I actually tend to agree. The genius of the film is its extreme ambiguity: we never really know for sure if the fantasy is ‘real’ or just a child’s fantasy – and even within the fantasy Pan is a deeply dubious moral figure. The fantasy can be read as the child’s psychological attempt to cope with the reality of her situation: but the movie shows, over and over again, all the adult characters telling, believing, living their lives by stories – ultimately, Fascism itself is a kind of story being imposed on Spanish reality. Reality keeps biting back, for all the characters, creating narrative challenges which are then incorporated in yet more narrative. Narrative is a force of nature for us – we can’t do without it, and yet what we believe leads us to destruction.

Right at the beginning the heroine Ofelia’s weak and sickly pregnant mother derides the child’s continuing belief in fairytales yet tries to force a new story on the girl – asking her to call the Captain ‘father’ – “it’s just a word” she says. Big error.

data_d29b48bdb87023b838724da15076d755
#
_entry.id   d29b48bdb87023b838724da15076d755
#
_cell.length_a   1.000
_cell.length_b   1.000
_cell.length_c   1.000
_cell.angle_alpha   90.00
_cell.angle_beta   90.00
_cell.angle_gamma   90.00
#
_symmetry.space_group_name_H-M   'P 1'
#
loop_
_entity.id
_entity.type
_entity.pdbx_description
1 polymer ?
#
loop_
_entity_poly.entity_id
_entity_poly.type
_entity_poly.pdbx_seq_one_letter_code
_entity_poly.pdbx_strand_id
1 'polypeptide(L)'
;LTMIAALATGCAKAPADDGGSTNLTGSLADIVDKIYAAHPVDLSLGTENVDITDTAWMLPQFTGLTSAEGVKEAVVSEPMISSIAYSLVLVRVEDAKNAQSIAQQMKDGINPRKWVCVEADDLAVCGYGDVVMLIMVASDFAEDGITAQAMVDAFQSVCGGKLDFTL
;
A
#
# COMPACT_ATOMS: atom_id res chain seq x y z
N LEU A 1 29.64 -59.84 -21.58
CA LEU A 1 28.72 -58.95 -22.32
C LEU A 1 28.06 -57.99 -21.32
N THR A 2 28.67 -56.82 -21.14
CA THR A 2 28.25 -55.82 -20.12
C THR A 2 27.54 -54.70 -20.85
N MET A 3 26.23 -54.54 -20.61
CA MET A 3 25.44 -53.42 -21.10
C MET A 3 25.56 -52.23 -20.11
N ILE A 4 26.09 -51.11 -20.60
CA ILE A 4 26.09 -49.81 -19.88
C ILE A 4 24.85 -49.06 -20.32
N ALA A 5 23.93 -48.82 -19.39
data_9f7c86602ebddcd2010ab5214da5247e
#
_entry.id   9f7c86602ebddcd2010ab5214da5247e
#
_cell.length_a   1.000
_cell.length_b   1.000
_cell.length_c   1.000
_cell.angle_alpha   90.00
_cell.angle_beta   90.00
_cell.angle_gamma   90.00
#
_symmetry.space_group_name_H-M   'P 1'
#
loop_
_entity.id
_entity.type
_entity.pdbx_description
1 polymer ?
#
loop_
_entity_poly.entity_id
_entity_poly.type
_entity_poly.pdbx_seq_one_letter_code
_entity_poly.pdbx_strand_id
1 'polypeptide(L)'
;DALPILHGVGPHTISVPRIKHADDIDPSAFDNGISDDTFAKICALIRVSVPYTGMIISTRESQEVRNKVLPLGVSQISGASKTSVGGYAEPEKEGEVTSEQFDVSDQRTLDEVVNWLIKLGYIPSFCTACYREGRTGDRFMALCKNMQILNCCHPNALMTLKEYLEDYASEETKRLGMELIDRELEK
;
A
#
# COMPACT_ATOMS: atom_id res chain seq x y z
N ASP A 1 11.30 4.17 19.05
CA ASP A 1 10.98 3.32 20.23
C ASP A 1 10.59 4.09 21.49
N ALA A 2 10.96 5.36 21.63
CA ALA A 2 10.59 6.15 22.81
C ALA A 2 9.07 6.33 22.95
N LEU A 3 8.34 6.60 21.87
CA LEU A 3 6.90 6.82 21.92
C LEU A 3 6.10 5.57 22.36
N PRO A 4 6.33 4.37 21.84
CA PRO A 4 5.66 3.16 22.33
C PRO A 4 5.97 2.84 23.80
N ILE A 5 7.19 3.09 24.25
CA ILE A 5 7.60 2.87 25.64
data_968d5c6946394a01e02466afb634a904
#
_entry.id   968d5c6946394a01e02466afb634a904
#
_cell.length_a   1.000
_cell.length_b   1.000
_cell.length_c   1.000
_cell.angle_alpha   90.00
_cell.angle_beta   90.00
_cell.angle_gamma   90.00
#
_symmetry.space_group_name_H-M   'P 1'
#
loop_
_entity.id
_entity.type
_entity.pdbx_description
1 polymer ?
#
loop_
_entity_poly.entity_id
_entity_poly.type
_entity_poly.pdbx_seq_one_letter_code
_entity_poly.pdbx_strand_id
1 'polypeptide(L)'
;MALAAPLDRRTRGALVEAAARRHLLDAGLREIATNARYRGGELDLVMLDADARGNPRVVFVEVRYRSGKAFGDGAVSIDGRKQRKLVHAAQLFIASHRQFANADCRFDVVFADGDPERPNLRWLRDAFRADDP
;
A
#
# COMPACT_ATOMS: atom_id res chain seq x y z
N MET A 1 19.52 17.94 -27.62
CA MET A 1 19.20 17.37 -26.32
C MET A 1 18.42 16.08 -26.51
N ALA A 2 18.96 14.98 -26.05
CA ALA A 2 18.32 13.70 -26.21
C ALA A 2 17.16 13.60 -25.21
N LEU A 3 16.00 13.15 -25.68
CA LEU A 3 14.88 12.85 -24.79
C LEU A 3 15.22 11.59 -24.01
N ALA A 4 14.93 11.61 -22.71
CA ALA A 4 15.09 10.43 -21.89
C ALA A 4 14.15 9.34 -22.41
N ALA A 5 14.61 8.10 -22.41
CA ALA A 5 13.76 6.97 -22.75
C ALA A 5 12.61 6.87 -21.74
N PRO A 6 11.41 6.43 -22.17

The evil stepfather Captain totally identifies with his own father’s ‘hero’ story and one sees his skill in manipulating narrative – in the torture scene in particular, where he excrutiatingly plays on the victim’s and viewers' imaginations, making the scene virtually unwatchable, even though the actual violence is far less graphic than elsewhere in the film. The most vital thing in the Captain's life is that his own story will be passed safely on to his son - even at the expense of the baby's mother's health.

The movie is about narrative and humanity’s slavery to narrative; about our use of narrative to control or explain or justify our moral choices. Guillermo del Toro shows narrative to be a powerful yet amoral fact of human existence. What moral salvation there can be for us is predicated on an attempt to escape the rote demands of following the narrative; by questioning the narrative that imprisons us.

Criticism that the film does not adequately integrate the two narrative streams does not recognise the major thematic links between the two halves, or the extent to which the film is a meta-narrative, unaligned to either genre but instead utilising both. And to be absolutely fair, the editing links between reality and fantasy are amongst the most bravura and extraordinary I have ever seen.